The following should be included on the label of an essential oil:
(Note: This is not an exhaustive list, yet it's a good place to start. Be aware of what is written on the label of your essential oils! If this information is missing, it may be a negative sign about the quality of the oil/supplier. In some cases this information will be listed in the product catalog or website).
- The common name: Lavender, Neroli, Geranium, etc.
- The Latin binomial: This is the botanical name of the plant. It includes genus and species. An example: Lavandula angustifolia (English Lavender). This is extremely important! Think about it: There are over 250 species of the eucalyptus genus. Which one are you using? Each one has its own unique chemistry and therapeutic applications.
- The country of origin of the plant material: France, USA, Italy, etc. This can affect the aroma and the chemical composition of the oil.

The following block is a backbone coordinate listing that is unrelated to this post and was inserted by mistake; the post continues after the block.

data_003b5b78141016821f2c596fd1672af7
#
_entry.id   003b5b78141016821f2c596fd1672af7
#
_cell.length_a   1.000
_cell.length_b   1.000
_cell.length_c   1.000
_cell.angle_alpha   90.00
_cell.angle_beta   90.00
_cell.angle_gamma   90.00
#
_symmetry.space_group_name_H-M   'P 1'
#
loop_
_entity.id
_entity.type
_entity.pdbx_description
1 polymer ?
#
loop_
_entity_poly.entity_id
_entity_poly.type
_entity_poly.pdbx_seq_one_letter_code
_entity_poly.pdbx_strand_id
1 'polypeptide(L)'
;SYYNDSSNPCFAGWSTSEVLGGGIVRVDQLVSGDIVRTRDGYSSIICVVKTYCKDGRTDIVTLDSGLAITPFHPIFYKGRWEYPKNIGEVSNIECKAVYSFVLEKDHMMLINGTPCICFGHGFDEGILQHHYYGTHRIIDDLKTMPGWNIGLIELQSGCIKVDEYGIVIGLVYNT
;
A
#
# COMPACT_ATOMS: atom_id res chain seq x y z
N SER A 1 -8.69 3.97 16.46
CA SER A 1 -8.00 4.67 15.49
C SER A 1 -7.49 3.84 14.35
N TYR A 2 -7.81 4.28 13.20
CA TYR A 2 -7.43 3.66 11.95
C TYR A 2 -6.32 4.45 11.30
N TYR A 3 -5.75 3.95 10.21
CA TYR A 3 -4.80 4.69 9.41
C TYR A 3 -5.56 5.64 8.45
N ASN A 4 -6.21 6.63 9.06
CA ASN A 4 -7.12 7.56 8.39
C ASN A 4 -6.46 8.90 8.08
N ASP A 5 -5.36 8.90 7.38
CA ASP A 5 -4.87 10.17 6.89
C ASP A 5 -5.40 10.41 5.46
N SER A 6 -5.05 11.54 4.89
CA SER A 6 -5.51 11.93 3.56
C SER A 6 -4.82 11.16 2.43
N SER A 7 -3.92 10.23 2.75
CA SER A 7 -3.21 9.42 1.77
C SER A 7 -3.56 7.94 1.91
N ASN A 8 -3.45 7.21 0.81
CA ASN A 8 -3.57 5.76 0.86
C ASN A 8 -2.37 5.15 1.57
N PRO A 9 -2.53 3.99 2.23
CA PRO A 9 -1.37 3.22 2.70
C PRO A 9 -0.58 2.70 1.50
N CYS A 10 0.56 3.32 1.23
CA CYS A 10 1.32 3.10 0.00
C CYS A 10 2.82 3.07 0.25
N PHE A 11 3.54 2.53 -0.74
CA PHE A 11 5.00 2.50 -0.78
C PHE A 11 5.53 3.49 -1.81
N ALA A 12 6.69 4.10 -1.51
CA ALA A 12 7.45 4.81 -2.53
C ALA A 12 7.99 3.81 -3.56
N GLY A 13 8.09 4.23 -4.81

- Part of plant used: Bark, leaves, fruit, seeds, flowering tops, etc.
- How the plant is grown: Organic, Wild-crafted, etc.
- Method of Extraction: Steam distilled or expressed.
- Standard Safety Warning: Usually something along the lines of: "Not for internal use. Keep away from children." When a label says the oil is not for internal use, this does NOT mean anything about the quality! This is a legal decision that companies make to protect from lawsuits.
~ Size of bottle/essential oil content: Most companies use the metric system. 5, 10, or 15 milliliters is a common size.
- Chemotype: Should be listed when relevant. (I will write more about this in a future post).
- A batch number: This is used to identify a specific batch of essential oil, from a specific supplier, during a specific year. Batches vary based on a number of factors that change.
Do you have any questions? Feel free to let me know in the comments below.